The Lord of Opium by Nancy Farmer
|The Lord of Opium by Nancy Farmer|
|Reviewer: Jill Murphy|
|Summary: Long-awaited follow up to House of the Scorpion explores many interesting issues without sacrificing an interesting plot, but it does lose tension with so much going on.|
|Buy? Yes||Borrow? Yes|
|Pages: 432||Date: September 2013|
|Publisher: Simon & Schuster|
|External links: Author's website|
At last! A long-awaited sequel to Nancy Farmer's acclaimed House of the Scorpion, in which she explored the life of a little boy who was created solely to provide organs for the failing body of a drug lord. Matt's story was exciting and heartbreaking - would you want to find out you were a clone? It was also incredibly thought-provoking, exploring ideas of prejudice, power, courage, love and sacrifice. And it all took place in a dystopian future in which the drug trade was all but legitimised and in which people are enslaved by microchips in the brain.
We take up Matt's story again after El Patron has died. In legal terms, Matt is now regarded as El Patron. The clone has taken the place of the original. And with the rights over the identity, rights over the criminal organisation also come to Matt. He is now the boss of a vast empire. He's the Lord of Opium. And he wants to put things right. He wants to free the eejits. He wants to grow crops, not drugs. And he wants to help his friends.
But Opium is on lockdown. Other drug lords are looking to take advantage of Opium's perceived weakness. United Nations troops are waiting for an excuse to enter the country. And there's a voice in Matt's head, a voice that loves violence and cruelty and mayhem. El Patron may be dead, but can Matt, his clone, ever truly escape him?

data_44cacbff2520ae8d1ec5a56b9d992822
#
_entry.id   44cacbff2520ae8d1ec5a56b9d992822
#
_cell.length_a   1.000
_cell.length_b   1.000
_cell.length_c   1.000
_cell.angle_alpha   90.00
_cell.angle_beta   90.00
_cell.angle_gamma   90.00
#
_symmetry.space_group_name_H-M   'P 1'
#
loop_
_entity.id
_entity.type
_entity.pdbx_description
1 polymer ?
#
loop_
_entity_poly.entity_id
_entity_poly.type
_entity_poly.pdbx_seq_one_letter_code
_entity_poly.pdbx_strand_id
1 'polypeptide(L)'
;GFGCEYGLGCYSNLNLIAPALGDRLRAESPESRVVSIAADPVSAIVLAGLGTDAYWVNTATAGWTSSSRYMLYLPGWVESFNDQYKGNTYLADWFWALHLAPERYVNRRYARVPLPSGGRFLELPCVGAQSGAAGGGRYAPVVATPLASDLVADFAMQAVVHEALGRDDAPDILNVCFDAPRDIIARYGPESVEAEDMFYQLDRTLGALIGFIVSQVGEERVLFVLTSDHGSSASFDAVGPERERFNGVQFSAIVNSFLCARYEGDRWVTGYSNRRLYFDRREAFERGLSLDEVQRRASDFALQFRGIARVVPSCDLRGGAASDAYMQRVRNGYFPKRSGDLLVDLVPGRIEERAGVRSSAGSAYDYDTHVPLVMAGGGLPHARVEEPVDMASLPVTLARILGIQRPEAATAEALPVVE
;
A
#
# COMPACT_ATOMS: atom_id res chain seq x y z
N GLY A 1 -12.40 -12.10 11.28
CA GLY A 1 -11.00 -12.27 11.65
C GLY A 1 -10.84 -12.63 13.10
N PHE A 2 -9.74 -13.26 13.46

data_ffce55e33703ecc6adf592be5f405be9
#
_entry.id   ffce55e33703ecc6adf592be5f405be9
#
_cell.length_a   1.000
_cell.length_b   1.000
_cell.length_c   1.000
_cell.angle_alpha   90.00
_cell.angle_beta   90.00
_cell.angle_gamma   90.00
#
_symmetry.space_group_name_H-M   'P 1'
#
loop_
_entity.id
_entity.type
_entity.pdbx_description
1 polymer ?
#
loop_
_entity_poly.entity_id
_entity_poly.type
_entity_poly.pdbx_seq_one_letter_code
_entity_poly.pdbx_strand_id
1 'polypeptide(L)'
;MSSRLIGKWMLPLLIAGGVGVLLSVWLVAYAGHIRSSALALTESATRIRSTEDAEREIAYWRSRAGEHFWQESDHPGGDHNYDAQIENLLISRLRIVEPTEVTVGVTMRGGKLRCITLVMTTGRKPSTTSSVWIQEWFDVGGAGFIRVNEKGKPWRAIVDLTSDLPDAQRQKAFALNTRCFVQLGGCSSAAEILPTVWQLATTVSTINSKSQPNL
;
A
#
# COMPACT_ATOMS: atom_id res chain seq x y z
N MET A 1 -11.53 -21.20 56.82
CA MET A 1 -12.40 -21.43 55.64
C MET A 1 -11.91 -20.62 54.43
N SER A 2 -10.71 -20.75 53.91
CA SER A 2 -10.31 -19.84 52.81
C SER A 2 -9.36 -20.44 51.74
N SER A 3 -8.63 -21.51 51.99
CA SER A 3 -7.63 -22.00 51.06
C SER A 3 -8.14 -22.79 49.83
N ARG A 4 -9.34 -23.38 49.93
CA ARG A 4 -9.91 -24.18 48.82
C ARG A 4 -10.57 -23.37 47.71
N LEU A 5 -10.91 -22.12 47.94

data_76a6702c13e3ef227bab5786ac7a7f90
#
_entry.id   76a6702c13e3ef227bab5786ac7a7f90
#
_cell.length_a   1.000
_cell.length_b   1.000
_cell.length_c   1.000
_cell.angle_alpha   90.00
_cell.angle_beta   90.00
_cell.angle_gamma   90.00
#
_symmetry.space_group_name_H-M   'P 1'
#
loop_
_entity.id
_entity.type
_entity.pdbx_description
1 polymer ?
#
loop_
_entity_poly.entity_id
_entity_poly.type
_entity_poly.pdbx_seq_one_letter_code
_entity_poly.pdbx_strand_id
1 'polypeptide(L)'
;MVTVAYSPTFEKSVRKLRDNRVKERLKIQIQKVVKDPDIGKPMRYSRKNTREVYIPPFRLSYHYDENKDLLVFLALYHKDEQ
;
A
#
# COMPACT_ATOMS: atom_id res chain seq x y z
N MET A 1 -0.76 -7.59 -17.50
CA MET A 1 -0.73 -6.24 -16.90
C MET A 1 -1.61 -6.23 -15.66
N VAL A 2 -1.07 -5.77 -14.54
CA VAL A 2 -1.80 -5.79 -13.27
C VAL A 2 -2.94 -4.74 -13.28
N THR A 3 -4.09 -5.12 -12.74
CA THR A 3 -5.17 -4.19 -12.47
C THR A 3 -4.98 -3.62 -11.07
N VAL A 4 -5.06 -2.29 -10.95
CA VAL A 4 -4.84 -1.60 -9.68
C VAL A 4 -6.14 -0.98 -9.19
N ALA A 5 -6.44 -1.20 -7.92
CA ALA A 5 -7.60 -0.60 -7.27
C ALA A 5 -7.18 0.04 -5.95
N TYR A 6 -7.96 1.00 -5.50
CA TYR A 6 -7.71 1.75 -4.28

There's a lot to like about The Lord of Opium. It's rich and complicated and the picture of the world in which Matt is moving rises vividly from the pages. All sorts of issues are explored: genetic manipulation, prejudice, the intricacies of geopolitics, the drug trade. Matt has to decide how much the end ever justifies the means. As he tries to improve things, he encounters a series of Catch 22s and readers will see how rarely right and wrong are ever clear cut.
However, it's a lot. And it makes for a book that is rather too long for its underlying plot. The narrative sprawls and meanders and The Lord of Opium loses tension because of it. This isn't a book you can't bear to put down. I hate to say it, because I loved House of the Scorpion so much, but I was a little bit disappointed in this sequel. Sorry.
Another interesting series looking at whether genetic and microchip manipulation of humans is about Jimmy Coates and by Joe Craig. It also creates a violent world and asks whether nature or free will win through.
You can read more book reviews or buy The Lord of Opium by Nancy Farmer at Amazon.co.uk
You can read more book reviews or buy The Lord of Opium by Nancy Farmer at Amazon.com.
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